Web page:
Syracuse, NY – A town of Clay man who was sued for a credit card debt has won the right to pursue his own lawsuit against the debt collector for suing him in the wrong court.
The U.S. Second Circuit Court of Appeals in New York last week reinstated the lawsuit that Jonathan Hess of Clay filed against Cohen & Slamowitz charging a violation of the federal Fair Debt Collection Practices Act.
Hess claimed the Nassau County debt collector violated the FDCPA by suing him in Syracuse City Court for a $1,520.68 credit card debt when he doesnâ€™t live in the city.
The initial lawsuit against Hess was filed in Syracuse City Court by Woodbury-based Cohen & Slamowitz on behalf of Midland Funding. Hess hired lawyer Anthony Pietrafesa, who challenged the lawsuit on jurisdictional grounds because none of the parties resided in Syracuse or a contiguous town as required by law.
Hess then sued the debt collector in federal court, claiming C&S violated the FDCPA by suing him in a judicial district where he did not reside.
U.S. District Judge Glenn Suddaby dismissed Hessâ€™ lawsuit in January, concluding the original debt collection lawsuit against Hess was properly filed within the county in which Hess resides. Suddaby also noted he could not conclude the filing of the original lawsuit in Syracuse was intended to be unfair, harassing or deceptive under the FDCPA.
But the federal appeals court concluded â€“ in the first time the issue has been raised at that level in this circuit â€“ that â€œjudicial districtâ€ meant the municipal court where the debtor actually lives or the state Supreme Court for the county of residence. That meant the original lawsuit against Hess could have been filed in Clay town court or the state Supreme Court located directly across the street from Syracuse City Court.
The Second Circuit did not rule that the original lawsuit filing actually violated the FDCPA, only that Hess could pursue his claim in federal court.
Pietrafesa said a handful of big collection agencies out of New York City and Long Island routinely file debt collection lawsuits in Upstate city courts because the filing fee is less in city court than in state Supreme Court and itâ€™s more convenient to handle those matters in city court than in the municipal court where the debtor actually lives.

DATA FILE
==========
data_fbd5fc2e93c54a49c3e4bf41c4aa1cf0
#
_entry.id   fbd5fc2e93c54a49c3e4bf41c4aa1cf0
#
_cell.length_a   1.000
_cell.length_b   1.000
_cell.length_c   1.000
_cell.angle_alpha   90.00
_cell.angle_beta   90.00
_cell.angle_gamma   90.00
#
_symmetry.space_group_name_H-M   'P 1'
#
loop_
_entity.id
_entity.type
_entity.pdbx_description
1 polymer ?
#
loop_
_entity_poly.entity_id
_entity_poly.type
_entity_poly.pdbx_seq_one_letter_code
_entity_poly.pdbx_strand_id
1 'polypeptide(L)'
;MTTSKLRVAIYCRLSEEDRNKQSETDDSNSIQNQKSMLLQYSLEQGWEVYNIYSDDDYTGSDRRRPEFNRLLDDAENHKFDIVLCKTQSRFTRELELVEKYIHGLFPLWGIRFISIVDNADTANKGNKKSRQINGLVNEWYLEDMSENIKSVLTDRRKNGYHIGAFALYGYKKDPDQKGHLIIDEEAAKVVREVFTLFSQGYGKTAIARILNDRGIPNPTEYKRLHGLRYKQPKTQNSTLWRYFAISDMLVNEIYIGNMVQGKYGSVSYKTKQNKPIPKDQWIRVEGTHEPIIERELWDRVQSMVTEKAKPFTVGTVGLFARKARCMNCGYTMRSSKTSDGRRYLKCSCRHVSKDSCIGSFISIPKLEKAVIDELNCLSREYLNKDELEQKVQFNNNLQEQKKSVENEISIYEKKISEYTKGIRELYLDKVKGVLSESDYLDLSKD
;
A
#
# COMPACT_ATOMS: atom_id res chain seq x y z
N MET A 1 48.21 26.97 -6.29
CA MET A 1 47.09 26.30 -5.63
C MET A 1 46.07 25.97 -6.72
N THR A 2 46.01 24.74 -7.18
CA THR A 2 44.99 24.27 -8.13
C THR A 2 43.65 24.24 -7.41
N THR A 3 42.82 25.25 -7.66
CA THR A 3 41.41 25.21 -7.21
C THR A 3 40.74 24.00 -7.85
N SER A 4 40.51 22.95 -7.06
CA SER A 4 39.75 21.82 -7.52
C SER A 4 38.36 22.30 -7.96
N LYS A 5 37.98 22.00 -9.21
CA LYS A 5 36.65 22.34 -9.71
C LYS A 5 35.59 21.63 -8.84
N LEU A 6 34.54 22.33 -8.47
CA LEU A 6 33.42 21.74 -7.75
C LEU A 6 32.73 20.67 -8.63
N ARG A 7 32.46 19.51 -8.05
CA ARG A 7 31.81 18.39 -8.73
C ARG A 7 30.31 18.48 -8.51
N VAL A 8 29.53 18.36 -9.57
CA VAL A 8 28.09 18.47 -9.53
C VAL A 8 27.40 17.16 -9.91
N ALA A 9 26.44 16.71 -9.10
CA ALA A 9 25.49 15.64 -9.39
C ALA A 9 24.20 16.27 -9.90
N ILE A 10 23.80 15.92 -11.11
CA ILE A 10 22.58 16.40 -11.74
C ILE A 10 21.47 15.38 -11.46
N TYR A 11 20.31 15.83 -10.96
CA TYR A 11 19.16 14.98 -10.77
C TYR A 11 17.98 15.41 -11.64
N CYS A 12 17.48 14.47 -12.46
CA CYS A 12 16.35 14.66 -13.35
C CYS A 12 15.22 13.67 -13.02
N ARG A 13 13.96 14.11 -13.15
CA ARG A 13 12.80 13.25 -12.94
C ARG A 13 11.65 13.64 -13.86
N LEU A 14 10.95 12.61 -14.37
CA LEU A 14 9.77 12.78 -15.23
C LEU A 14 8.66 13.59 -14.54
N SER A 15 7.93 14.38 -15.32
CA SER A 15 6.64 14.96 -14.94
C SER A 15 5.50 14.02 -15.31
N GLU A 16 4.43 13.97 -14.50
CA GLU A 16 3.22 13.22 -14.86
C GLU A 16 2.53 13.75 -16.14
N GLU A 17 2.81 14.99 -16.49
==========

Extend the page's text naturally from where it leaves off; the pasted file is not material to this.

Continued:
It currently costs $130 to get a debt collection case before a city court judge but up to $350 to get before a state Supreme Court justice, Pietrafesa said. The vast majority of debt-collection lawsuits typically result in a default judgment, he added.
Pietrafesa said Hess could receive up to $1,000 for a violation of the FDCPA, plus reimbursement for the legal costs to challenge the case in City Court and to pursue the lawsuit in federal court.
Pietrafesa said he hopes the Second Circuit decision encourages the debt-collection agencies to file lawsuits in the proper courts and prompts court clerks to be more attentive to the addresses of the debtors before filing default judgments.
Syracuse lawyer Daniel Ryan, who represents C&S, conceded the Second Circuit decision may impose more of a burden on debt collectors. But it also can increase the costs to the debtors because the increased filing costs to pursue a case in state Supreme Court and the higher court costs that court can award to the winning party are likely to be passed right along to the debtor when the collection agency wins a judgment, he said.
Ryan said he did not anticipate any effort on his clientâ€™s behalf to appeal the Second Circuit decision to the U.S. Supreme Court. Instead, he said the company would focus on defending against Hessâ€™ lawsuit in federal court.
Ryan said he believes C&S has a number of viable defenses, including a claim that the original lawsuit filing in Syracuse was a simple error and not a violation of the FDCPA.